"The amendments were made by the 1991 Sindh Act, a purely amending statute. Now, the 1974 Sindh Act originally set up an administrative tribunal that is covered by the proviso in terms of the 1974 Act. Appeals from this tribunal do lie to this court in terms of Article 212 (3). What of the new tribunal created by way of insertions in the said Act? Can it have, as it were, the benefit of the cover provided by the 1974 Act? Now, the general rule relating to a purely amending statute is that it effaces itself as soon as it takes force, the amendments being immediately incorporated in the text of the law being amended,” the judgment read.

The verdict held that no appeal applied to the SC in terms of Article 212 (3) against the decision of a tribunal created by a provincial law to which the proviso to clause (2) has not been applied.

“Any such leave petitions and appeals as are pending, being not maintainable, must be returned forthwith by the office and no such leave petitions are to be entertained in future,” it noted.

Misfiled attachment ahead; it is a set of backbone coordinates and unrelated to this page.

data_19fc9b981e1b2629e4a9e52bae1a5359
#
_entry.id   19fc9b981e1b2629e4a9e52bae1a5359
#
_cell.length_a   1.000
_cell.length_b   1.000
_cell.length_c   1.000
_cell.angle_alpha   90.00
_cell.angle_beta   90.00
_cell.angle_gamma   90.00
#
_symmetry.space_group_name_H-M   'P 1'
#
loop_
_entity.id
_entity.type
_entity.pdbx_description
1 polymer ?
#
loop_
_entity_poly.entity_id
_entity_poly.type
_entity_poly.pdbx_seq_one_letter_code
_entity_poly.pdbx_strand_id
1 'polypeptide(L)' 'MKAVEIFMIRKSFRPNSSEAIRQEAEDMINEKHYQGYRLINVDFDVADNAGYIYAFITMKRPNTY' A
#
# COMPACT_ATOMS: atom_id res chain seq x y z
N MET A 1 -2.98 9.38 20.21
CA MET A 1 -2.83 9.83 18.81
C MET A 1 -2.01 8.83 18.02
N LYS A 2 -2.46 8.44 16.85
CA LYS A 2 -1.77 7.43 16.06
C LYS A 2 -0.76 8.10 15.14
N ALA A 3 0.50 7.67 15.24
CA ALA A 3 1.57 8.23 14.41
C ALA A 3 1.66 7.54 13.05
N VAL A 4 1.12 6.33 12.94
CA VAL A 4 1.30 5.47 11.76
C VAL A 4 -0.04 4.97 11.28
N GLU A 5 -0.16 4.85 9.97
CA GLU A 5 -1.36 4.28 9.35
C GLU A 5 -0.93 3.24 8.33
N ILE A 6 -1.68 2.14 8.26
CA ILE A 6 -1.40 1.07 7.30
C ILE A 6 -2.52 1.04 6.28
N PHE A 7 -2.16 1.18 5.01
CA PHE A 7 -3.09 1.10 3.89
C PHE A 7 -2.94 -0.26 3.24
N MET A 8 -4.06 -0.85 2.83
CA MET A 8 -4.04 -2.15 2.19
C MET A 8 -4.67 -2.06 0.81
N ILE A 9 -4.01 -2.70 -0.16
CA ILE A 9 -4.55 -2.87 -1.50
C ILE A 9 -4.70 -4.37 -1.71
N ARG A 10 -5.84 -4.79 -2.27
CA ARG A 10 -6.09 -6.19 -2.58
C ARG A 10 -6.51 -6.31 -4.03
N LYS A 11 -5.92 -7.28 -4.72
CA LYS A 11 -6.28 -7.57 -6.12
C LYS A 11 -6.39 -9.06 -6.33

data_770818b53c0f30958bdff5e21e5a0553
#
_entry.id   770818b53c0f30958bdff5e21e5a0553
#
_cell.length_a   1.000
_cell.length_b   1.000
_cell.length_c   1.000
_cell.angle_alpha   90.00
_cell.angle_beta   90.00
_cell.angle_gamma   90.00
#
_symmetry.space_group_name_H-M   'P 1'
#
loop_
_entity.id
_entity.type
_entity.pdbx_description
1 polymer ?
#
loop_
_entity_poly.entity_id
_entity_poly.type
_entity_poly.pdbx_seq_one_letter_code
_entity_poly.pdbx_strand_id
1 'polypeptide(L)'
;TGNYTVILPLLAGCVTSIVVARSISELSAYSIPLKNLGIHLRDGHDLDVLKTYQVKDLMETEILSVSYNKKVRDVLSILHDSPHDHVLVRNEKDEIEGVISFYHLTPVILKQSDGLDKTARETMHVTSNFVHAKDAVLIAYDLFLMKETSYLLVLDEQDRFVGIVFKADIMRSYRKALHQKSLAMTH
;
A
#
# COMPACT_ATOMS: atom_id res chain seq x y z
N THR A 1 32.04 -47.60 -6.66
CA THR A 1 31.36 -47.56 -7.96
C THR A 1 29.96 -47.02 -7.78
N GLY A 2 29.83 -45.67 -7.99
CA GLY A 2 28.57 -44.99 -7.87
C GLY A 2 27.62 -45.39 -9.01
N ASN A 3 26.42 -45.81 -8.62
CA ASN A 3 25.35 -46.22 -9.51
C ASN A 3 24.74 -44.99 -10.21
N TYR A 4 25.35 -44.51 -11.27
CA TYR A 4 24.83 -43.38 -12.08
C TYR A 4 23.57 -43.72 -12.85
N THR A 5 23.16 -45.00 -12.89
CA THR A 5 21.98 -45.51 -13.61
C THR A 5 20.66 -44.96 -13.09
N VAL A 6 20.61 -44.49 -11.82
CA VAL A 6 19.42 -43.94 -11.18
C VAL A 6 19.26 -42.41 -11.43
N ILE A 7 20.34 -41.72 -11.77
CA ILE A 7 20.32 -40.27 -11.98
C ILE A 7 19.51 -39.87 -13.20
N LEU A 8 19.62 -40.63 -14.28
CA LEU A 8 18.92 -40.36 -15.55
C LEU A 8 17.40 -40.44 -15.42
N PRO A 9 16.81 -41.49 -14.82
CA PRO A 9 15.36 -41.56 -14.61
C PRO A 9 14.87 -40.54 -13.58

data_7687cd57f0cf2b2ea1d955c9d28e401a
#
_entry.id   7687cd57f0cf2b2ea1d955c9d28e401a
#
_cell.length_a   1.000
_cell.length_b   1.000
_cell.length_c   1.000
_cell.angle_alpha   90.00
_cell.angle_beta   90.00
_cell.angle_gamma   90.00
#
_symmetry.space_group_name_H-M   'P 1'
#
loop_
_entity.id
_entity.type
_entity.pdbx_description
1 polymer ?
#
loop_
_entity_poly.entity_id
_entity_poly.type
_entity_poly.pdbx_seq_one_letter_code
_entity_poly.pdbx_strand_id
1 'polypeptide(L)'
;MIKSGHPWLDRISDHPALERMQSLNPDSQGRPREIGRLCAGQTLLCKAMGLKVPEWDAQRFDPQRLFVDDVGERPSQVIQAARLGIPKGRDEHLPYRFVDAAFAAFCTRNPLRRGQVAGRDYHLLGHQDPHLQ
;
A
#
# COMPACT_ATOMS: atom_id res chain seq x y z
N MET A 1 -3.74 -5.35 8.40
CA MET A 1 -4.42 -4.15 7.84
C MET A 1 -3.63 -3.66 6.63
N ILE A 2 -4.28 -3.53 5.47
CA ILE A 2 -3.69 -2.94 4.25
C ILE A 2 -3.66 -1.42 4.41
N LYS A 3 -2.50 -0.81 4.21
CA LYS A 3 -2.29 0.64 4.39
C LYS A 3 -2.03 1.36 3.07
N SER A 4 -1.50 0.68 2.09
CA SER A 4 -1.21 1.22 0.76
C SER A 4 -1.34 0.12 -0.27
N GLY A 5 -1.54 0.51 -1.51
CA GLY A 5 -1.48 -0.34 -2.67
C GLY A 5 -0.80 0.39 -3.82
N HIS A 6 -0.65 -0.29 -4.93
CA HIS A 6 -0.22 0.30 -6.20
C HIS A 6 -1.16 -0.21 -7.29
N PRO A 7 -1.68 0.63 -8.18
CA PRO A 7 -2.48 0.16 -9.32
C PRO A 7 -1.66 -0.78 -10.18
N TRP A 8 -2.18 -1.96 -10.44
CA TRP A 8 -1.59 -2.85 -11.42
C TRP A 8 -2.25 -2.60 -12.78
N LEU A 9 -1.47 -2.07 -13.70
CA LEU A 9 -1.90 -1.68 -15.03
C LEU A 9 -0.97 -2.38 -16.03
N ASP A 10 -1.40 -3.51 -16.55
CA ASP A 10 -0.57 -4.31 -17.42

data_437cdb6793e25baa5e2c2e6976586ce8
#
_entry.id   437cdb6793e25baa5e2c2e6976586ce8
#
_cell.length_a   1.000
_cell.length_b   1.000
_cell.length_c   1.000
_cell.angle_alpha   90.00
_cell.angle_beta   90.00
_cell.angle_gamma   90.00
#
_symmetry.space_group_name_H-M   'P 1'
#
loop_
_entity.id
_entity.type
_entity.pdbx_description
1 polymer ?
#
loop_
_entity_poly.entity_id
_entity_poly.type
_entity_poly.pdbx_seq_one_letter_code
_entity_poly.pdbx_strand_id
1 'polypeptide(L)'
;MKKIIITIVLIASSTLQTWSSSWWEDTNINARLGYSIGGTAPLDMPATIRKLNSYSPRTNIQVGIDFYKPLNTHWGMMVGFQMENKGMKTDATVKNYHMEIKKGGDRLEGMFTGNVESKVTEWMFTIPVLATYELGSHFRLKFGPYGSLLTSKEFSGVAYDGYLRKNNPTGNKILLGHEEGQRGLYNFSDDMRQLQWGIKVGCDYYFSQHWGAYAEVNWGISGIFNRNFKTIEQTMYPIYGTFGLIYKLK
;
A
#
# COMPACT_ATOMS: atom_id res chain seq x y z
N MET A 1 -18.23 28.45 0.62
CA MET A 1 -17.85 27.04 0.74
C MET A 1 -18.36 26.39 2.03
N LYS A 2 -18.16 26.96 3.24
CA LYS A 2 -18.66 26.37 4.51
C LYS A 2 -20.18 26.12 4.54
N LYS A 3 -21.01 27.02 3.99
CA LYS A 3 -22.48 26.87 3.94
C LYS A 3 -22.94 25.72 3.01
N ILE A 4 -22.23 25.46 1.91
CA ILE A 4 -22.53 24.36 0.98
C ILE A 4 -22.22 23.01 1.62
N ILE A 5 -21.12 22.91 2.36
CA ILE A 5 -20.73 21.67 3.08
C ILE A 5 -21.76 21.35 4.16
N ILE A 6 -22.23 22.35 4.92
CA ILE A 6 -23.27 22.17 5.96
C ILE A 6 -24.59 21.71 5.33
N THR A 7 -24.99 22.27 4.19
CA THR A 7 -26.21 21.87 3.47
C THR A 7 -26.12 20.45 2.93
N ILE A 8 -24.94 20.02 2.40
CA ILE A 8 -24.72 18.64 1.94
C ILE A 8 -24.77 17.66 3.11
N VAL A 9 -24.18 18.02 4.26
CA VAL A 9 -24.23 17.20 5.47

The order read that leave petitions and/or appeals that had already stood decided or disposed of (including by the way of having been withdrawn or remanded or otherwise dealt with), whether by the way of a detailed judgment or a short order whether announced orally or in writing and regardless of whether in respect of any such matter detailed reasons were awaited, all such matters should be regarded as past and closed.

“The registrar shall ensure that a copy of this judgment is forthwith sent to the registrars of all tribunals to which sub-para (a) applies and the said registrars shall immediately bring it to the attention of the chairpersons and members of the said tribunals,” the verdict read.

“It shall be the responsibility of each chairperson to ensure that till such time as the proviso to clause (2) of Article 212 becomes applicable to the tribunal, the following (or similar) legend is suitably incorporated in the title page of each decision thereof for the benefit of all litigants: This tribunal is not covered by the proviso to clause (2) of Article 212 of the Constitution of the Islamic Republic of Pakistan and therefore no leave petition or appeal lies to the Hon’ble Supreme Court of Pakistan in terms of clause (3) of the said Article,” it added.